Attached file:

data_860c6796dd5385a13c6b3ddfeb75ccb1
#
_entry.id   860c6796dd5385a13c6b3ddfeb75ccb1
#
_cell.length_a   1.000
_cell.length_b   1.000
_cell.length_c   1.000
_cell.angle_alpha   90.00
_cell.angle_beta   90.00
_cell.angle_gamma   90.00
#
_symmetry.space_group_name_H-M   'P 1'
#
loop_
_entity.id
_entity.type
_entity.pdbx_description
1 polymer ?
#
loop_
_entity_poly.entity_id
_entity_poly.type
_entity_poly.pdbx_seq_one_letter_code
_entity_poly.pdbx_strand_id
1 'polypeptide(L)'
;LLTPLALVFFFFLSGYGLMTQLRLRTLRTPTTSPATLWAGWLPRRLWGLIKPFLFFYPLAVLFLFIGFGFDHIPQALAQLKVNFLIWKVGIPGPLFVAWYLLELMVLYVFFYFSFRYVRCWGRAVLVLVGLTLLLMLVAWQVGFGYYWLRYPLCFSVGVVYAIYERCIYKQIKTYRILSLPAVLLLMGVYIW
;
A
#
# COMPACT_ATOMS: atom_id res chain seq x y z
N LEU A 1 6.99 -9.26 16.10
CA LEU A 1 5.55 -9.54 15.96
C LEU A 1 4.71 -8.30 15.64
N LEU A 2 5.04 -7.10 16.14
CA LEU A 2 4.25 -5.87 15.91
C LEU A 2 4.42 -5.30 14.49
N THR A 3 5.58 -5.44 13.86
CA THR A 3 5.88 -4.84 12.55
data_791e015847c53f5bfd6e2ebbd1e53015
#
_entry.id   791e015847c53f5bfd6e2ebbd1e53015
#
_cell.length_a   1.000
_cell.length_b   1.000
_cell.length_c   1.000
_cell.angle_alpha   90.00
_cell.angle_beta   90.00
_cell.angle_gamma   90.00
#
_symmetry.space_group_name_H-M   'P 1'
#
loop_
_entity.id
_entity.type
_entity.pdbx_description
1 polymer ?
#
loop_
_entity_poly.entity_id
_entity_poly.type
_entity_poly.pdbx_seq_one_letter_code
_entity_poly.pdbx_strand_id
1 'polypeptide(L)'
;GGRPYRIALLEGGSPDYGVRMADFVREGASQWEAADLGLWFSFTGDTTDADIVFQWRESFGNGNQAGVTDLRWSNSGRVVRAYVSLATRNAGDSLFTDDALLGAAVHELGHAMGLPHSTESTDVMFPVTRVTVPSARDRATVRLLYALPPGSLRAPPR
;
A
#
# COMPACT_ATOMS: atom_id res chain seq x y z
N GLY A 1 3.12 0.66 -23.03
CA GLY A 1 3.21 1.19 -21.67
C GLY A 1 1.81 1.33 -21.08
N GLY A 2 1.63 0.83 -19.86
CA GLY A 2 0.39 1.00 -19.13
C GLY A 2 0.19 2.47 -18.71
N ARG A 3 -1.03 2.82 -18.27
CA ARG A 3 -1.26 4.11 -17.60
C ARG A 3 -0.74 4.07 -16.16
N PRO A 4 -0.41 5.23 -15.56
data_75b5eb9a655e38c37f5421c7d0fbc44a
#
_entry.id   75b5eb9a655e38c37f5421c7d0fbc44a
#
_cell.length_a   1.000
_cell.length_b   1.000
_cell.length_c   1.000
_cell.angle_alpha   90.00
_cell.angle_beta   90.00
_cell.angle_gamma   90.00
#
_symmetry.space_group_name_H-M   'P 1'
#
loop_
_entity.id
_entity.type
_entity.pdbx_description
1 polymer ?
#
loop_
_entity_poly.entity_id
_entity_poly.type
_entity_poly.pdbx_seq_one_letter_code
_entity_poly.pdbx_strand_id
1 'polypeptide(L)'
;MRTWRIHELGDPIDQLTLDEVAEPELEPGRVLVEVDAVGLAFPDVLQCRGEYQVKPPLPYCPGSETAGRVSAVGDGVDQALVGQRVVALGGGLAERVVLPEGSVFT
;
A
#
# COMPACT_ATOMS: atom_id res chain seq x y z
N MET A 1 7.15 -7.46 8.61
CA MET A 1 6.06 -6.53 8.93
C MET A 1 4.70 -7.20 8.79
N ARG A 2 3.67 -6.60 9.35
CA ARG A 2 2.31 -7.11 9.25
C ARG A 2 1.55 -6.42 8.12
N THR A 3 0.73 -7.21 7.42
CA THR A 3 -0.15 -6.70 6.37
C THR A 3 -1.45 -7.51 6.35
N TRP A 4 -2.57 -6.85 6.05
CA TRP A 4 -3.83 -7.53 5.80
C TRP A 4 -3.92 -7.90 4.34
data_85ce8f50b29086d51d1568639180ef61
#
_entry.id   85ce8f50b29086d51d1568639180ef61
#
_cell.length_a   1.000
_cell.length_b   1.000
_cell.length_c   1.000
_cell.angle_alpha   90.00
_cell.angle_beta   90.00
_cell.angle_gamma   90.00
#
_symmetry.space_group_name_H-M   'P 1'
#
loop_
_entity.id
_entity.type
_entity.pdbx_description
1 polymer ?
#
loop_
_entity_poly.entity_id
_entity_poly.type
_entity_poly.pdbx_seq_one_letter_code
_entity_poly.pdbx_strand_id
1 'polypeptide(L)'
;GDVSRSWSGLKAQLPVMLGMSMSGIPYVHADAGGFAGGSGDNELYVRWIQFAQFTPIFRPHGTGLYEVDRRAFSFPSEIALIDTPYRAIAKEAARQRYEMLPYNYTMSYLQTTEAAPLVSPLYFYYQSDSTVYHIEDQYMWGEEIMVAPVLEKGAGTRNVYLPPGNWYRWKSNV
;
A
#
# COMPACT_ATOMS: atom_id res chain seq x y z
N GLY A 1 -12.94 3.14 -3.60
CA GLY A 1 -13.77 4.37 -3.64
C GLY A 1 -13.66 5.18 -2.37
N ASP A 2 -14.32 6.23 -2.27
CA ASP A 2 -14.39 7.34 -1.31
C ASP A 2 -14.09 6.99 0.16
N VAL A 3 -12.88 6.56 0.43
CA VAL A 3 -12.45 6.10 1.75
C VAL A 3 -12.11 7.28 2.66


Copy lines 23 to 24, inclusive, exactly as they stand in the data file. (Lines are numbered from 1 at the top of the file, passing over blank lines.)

_entity_poly.pdbx_seq_one_letter_code
_entity_poly.pdbx_strand_id